Written by Cullen Bunn and drawn by Brian Hurtt
Published by Oni Press
It’s time to return to the first series that I ever reviewed, The Sixth Gun by Bunn, Hurtt and Crabtree. This supernatural Western has risen to become one of my favourite ongoing series and I am well overdue to ramble some more on its greatness.
After the adventures in the first volume, (Cold Dead Fingers) our protagonist Drake Sinclair and his friends are holed up in New Orleans, trying to find a way to sever his the connection to the Six, the magical six guns to which he and Becky are bonded. Being the bayou there is a whole swamp full of mystical practitioners available to offer advice and naturally Drake goes to the worst of them for help.
The honest, straight forward story telling by artist Brian Hurtt is a revelation on re-reading this book. The panels are all simple but never boring, the eye follows directly across each page and never gets lost, there are lots of great details in the panels but never to excess. All the characters are distinct and even in the midst of chaotic busy scenes you never lose track of what is going on. Hurtt makes the whole sequential art business seem so easy. Why is this not the best-selling book in comics?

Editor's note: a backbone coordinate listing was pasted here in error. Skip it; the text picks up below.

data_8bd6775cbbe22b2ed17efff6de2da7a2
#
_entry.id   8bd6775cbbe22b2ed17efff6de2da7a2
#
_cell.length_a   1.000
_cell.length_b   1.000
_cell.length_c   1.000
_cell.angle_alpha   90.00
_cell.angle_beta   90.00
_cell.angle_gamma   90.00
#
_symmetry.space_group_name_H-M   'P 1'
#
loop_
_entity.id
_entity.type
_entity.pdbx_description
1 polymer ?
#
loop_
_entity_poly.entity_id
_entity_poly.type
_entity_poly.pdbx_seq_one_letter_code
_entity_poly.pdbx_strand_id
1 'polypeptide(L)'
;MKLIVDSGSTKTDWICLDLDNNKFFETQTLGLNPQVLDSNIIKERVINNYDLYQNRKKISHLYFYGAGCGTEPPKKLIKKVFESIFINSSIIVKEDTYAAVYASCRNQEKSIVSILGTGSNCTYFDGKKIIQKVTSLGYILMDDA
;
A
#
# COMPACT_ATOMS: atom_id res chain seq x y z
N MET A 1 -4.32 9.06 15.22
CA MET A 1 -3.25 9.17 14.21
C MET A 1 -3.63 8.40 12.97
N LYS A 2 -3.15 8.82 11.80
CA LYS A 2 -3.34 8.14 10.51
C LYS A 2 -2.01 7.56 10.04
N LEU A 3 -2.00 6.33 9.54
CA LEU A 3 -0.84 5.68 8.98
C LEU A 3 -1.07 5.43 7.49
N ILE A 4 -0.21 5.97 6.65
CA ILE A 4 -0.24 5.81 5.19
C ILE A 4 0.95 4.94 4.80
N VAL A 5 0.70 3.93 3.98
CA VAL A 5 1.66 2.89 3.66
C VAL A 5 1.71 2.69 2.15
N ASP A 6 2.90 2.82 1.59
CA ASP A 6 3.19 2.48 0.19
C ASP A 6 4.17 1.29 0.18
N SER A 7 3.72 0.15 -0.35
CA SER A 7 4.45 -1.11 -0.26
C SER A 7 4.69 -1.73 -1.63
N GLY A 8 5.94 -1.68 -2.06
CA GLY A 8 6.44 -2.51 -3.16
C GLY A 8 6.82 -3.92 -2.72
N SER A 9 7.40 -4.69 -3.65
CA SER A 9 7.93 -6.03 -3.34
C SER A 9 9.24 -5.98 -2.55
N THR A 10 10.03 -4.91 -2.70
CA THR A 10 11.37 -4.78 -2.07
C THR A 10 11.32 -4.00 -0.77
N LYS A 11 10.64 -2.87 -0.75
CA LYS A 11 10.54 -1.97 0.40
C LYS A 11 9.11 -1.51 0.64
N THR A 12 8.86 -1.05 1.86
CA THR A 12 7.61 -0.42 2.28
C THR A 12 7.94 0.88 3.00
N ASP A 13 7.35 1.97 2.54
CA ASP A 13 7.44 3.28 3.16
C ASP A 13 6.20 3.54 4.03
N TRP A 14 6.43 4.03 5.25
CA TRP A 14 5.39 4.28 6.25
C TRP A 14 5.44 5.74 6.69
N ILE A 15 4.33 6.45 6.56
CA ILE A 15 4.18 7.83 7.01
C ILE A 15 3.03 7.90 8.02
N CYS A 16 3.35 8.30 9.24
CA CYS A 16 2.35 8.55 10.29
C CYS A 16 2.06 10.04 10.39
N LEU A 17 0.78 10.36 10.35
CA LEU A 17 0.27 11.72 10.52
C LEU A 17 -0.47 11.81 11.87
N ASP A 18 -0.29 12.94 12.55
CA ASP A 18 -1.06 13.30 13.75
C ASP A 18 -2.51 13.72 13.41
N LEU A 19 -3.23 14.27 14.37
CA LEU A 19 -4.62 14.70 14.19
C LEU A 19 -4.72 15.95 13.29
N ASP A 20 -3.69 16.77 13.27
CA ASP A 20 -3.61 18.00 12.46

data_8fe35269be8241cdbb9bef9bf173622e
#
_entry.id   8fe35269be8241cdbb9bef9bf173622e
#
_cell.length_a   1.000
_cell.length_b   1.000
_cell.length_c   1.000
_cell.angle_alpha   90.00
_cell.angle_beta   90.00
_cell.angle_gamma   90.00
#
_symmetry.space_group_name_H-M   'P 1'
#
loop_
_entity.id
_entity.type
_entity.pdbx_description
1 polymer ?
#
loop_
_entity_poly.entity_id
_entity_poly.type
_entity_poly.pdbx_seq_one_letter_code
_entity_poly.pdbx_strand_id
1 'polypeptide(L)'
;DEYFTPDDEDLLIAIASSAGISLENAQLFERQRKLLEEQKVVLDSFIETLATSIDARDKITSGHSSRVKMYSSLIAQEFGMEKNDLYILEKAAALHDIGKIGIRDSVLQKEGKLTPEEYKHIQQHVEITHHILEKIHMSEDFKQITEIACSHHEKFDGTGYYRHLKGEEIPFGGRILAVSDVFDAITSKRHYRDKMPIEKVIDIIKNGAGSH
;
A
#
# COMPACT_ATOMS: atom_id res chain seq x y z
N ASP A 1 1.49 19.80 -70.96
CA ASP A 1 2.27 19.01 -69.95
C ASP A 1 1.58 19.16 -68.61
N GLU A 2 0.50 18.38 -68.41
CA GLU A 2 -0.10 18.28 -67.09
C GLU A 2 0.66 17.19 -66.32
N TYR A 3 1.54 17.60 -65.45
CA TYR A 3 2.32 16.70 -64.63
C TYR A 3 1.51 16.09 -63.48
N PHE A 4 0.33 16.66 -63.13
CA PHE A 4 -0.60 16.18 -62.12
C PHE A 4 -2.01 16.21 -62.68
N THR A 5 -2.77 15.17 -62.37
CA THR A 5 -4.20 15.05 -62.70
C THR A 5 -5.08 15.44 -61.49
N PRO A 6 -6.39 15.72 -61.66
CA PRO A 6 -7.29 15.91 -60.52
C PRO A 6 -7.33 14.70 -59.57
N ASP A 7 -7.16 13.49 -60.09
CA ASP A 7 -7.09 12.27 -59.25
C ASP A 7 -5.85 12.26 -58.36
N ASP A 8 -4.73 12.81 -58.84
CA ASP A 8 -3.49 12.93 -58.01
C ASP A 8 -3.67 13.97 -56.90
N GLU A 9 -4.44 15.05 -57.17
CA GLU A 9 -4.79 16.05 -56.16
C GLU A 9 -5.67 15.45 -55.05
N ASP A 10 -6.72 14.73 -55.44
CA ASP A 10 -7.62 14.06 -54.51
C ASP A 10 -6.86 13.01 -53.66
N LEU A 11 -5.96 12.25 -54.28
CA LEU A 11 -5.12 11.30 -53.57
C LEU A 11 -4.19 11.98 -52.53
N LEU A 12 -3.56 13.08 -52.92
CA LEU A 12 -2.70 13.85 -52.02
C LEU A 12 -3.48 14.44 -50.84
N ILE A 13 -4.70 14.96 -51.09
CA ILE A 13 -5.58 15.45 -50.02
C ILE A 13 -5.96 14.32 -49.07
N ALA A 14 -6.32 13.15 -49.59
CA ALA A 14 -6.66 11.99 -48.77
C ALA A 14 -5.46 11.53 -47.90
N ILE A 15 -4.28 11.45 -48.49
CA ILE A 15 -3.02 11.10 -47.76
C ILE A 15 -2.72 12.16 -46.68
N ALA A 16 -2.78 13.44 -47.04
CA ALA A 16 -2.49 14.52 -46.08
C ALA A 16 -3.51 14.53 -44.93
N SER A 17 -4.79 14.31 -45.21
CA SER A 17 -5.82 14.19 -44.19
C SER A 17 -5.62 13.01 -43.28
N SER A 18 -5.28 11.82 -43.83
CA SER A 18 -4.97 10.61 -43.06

Much acclaim needs to go in the direction of Mr Crabtree and the exceptional job he does colouring this series. I was struck by the brighter, pastel tones of the scenes with Becky in the Crescent City. Everything is brighter and lighter and this reflects the tone of the story brilliantly, of course everything darkens as the story develops and Becky loses her innocence.
Drake in contrast is in a dark and lonely place. Wishing to be rid of the magic weapons he is tied to and feeling responsible for his friends both living and dead weight heavy upon him. He searches for a way to sever the mystic connection and be free.
This book walks a line so perfectly it entertains like few others. The subject and themes are often dark and border on horror but it is so damn FUN. Cullen Bunn writes a tight and cohesive story that develops this world and takes the characters through their own arcs.
This volume is a great example of a comic being written for the trade. The six issues all lead to resolution, with an aftermath and then the story leads away to begin anew in the next volume. I know some people have problems with writing for the trade and the idea that it lessens monthly comics but for me this is perfect.
This is a comic that does everything so well that it makes it all look easy. It’s written so you don’t have to have read the first volume to understand the story but if you have you gain greater enjoyment. The writing and art are completely in sync and I love how the tone of the book is so balanced. This comic has been a joy to re-read and appreciate the craft that went in to making it.
Should I buy it? Straight after you have read the excellent first volume and right before you launch into the third. Fantastic and fun comics
Next week: One of the years best. The sci-fi/fantasy epic that is Saga by Brian K Vaughan and Fiona Staples.